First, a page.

[dropcap]L[/dropcap]et’s break this down. Elna Baker is a young Mormon woman who lives in New York. Her testimony of life in the city without drugs and sex is comical, but proves to be difficult for her as she shares that she cannot sustain a relationship for more than four weeks without saying yes to sex.
As a Mormon, Elna recognizes that she says no to a lot of things but she reaffirms us that she is “actually an enjoyable person”. She goes on to describe a slew of relationships where she finds herself holding her breath to avoid the discussion of sex, and when she met Nick, Elna “really, truthfully, didn’t want to tell him I was Mormon because I wanted to get to date him, and I knew that it probably wouldn’t work out if he knew that I [Elna] was Mormon”.
Elna felt that if she couldn’t give Nick what he wanted he would leave, so better not say anything at all. When Elna later attempted to forget about her faith, she found herself stuck and unable to do so, ultimately ending her relationship with Nick.
But did Elna just miss out on a relationship with her soul mate because she chose chastity? What are we really promising when we vow to be chaste until marriage? Is it a burden on us? Does it strip us of opportunity and freedom? Hey, it’s outdated, so why bother?
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The Catechism says “Chastity includes an apprenticeship in self-mastery which is a training in human freedom. The alternative is clear: either man governs his passions and finds peace, or he lets himself be dominated by them and becomes unhappy…’” (cc, 2339).
Chastity is more challenging than the alternative, but we are called to live a life elevated above the constant sway of our emotions and passions. God calls us to a life of virtue because He can see the bigger picture, and He can see that asking us to be chaste is not oppressive, it is actually freeing.
If only we could fully understand the beauty of consummation, then it really would be a no brainer to choose chastity, instead of a no brainer to choose sex. In our day, it’s easy for us to say, “I’m happy that works for you” or “That’s just not what I believe sex to be”, but really when we think these things we are cheating ourselves! We are saying that we are not worthy of something that is far more beautiful than we can understand. God created us for authentic relationships and He created us for true love. In reality, we were given a gift and an opportunity to participate in divine love in an all-encompassing way. It’s unbelievably beautiful, and it is something that needs to be shared with everyone!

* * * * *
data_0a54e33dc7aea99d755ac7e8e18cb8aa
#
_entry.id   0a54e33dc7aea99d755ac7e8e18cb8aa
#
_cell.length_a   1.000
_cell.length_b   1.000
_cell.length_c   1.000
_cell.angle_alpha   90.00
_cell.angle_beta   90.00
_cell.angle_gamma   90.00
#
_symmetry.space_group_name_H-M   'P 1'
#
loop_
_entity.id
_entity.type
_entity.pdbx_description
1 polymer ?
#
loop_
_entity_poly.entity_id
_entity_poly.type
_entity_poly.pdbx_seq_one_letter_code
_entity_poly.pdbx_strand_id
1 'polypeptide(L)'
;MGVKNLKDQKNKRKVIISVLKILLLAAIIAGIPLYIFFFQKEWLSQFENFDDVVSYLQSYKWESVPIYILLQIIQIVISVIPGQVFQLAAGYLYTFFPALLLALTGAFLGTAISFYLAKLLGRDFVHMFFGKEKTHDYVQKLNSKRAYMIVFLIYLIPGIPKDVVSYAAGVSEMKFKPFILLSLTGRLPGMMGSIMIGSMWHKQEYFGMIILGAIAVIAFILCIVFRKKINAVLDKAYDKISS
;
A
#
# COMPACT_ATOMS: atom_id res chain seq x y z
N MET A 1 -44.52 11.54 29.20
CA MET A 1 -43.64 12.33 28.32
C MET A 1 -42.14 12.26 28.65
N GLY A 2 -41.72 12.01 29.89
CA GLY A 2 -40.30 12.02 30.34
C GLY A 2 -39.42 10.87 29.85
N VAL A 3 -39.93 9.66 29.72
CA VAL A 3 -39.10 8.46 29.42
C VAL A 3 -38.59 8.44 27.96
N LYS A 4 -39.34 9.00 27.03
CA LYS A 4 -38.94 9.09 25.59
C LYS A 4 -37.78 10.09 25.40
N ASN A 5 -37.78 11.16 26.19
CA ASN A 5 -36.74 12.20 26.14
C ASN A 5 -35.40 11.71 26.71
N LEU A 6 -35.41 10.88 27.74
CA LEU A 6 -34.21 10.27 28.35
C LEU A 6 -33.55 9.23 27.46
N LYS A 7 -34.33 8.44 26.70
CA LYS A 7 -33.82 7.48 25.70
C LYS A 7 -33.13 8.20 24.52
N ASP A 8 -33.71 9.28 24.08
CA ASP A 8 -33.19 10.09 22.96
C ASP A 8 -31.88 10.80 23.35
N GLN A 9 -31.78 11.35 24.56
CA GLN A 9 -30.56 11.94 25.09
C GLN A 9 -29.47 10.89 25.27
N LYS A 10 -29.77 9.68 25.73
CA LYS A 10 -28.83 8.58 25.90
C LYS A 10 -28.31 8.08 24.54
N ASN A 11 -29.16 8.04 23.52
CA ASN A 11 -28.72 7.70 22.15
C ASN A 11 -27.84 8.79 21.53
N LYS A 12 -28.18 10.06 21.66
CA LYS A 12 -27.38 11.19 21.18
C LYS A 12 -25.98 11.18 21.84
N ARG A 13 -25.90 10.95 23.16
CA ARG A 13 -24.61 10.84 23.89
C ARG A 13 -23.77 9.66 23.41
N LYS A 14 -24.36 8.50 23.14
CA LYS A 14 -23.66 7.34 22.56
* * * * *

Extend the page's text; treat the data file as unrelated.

The Catechism sums it up.
Elna had an idea of this, but thought it wasn’t possible for her and almost settled for less! It is possible, and in the end Elna’s experience allowed her to question her belief and make what seemed to be an oppressive rule disguised as tradition into a beautiful reality. She concludes, “My whole life I thought that I didn’t have sex because I was Mormon, but then I realized I didn’t have sex because I didn’t want to… and sometimes saying no can actually be… saying yes”. In fact, I would go further and say that, in many cases, if one can’t say “no”, ones’ “yes” means very little.
To answer the question posed in the title, is it possible? Yes. It is difficult? Yes. Is it worth it? Yes. Let us welcome the beauty, truth, and love that is possible for all of us.
Here are some questions that go along with Elna’s testimony to share with others.
How does Elna’s sense of humor add to her testimony?
1. How does her story help us to better understand our own experience?
2. Where else in our lives is saying no to something actually saying yes?
3. Where in our lives are we settling for less than what God intended for us?
4. Elna came to understand her Mormon faith more deeply through her relationship with Nick. Though she was scared at first, she was able to tell Nick that she was Mormon. Pope St. John Paul II told us that “fear gradually diminishes as love grows”, how can we grow our love and understanding of our faith so that we are able to share it more freely and without fear?